Your own body weight can actually help burn fat – kind of ironic. Resistance training is an often overlooked weight-loss strategy, and body weight exercises are the most basic type of resistance training out there. It’s great because you don’t need any expensive gym equipment to get started. Resistance training doesn’t burn fat the same way as aerobic exercise, which burns more calories per workout, but it does help promote longer-term weight loss and management.
How It All Works
Resistance training helps maintain existing muscle and build new muscle. This is important because muscle burns more calories than fat, so the more lean muscle you have on your body, the more calories your body will naturally burn. In a way, building muscle through resistance exercise turns your body into a calorie-burning machine. So, muscle is a good thing to have if you’re looking to lose a few pounds.
You can exercise your upper body using an assortment of body weight exercises. Pushups primarily work the chest muscles but also the triceps, biceps, deltoids and abs. By narrowing your hand positions during a pushup, you can target the triceps muscles even more. There are a variety of crunch variations to use for the abdominals and obliques, including exercise ball crunches, vertical leg crunches, bicycle crunches and bent-knee crunches. Target the back muscles by doing back extensions using an exercise ball or bench. Shoulder packing can tone your upper back and shoulder muscles; just squeeze your shoulder blades together for a two-count and repeat.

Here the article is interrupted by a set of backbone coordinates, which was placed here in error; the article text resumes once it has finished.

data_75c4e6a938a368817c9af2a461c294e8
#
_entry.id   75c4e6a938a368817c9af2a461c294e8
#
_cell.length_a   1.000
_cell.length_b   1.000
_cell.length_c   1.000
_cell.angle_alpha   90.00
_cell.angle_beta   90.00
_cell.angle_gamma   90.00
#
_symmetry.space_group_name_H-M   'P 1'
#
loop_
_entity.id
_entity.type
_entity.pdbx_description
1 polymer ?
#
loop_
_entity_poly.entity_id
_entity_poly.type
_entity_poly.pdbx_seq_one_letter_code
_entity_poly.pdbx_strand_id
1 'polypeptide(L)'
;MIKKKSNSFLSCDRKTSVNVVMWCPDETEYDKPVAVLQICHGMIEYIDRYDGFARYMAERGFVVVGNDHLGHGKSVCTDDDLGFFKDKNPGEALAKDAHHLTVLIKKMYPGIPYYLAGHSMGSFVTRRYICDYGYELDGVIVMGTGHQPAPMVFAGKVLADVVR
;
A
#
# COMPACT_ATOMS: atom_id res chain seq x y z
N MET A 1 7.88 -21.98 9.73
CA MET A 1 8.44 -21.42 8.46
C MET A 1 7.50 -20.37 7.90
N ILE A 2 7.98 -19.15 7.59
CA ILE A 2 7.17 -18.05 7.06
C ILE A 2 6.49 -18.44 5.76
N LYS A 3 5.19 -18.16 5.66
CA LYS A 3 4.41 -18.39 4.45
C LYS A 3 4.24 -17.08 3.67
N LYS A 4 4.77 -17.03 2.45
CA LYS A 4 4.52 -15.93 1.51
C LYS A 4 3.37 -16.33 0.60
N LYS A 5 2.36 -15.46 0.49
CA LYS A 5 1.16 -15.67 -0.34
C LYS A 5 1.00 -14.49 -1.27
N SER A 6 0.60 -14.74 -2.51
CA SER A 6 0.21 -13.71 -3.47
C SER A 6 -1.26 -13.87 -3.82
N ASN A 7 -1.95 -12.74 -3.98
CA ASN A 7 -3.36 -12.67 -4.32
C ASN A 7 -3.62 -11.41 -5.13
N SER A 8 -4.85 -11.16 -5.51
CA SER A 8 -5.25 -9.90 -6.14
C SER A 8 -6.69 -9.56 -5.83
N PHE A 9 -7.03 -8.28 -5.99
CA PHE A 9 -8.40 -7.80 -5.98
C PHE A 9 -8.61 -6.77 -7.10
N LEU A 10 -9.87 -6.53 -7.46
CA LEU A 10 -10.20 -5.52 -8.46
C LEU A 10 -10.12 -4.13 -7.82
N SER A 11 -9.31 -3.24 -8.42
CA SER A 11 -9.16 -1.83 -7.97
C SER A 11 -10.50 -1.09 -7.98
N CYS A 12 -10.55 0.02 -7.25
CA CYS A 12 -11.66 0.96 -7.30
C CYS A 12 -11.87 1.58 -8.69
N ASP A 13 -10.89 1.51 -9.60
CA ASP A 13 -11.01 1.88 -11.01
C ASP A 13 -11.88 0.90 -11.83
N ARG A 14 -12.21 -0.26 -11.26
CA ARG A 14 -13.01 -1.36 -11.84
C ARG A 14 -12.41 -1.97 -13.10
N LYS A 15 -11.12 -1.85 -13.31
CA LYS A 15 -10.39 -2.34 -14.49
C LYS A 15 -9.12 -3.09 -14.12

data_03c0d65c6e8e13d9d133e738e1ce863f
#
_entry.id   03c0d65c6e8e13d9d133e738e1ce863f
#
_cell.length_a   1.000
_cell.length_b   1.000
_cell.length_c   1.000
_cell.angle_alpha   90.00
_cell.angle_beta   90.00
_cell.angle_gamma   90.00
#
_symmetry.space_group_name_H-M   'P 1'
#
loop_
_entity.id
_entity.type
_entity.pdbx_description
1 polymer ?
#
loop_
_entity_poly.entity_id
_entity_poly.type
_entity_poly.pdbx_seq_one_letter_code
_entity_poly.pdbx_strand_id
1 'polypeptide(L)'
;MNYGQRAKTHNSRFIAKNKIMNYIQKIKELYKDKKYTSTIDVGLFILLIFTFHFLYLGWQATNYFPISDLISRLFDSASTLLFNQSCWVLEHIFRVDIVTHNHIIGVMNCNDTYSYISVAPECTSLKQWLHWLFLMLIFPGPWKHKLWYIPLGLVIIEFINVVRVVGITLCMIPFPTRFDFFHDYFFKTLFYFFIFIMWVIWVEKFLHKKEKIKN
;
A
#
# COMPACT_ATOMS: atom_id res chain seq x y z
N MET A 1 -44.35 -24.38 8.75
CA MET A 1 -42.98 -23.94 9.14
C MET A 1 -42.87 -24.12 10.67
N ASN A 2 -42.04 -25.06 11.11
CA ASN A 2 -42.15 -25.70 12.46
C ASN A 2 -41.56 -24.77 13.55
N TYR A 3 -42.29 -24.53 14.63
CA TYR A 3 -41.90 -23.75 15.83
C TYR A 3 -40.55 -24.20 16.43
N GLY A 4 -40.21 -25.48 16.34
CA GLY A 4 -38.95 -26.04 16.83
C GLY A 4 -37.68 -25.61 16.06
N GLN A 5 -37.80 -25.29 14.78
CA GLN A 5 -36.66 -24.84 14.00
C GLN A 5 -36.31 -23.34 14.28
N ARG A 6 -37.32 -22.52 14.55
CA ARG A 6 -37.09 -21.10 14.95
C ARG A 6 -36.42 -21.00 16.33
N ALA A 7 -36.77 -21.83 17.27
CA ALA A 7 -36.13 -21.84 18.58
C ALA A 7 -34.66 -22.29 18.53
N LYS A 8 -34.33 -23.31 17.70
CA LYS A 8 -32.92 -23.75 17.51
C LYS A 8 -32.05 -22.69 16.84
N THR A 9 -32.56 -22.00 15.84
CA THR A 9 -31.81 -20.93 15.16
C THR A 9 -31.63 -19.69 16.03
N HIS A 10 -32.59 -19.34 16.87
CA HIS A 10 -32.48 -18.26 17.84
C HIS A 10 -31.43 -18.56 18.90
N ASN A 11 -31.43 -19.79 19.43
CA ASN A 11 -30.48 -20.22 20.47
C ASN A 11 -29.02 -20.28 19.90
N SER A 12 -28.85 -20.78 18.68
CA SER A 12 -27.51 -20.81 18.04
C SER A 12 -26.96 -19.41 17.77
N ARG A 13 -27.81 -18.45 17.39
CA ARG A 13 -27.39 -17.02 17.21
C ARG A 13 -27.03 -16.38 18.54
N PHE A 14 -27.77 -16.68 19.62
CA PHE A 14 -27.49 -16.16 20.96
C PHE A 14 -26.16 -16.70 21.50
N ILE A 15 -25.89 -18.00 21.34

Lower-body weight-bearing exercise burns more calories than upper-body workouts. So, definitely don’t ignore your lower half when trying to burn fat. Some of the most beneficial lower-body body weight exercises include squats, lunges, side lunges, calf raises, jogging, jumps or skipping rope, running in place and reverse leg lifts for the butt and hamstrings. You can add some additional resistance to some of these exercises to challenge yourself – dumbbells, soup cans or gallon jugs work great.
The general recommendation for adults is two strength-training workouts per week, but three resistance workouts per week is even better. Make each workout session about 30 to 45 minutes. You can choose to do a full-body workout each time, or split upper- and lower-body days. Choose at least four or five exercises per workout and do three to four sets of each. Be sure to challenge yourself by doing as many reps as you can on at least one of the sets, also known as “going to failure.” This workout regimen will definitely help you maintain lean muscle and tighten up your trouble spots. Within four to six weeks, you should start to notice that putting on your pants isn’t an all-out wrestling match anymore!
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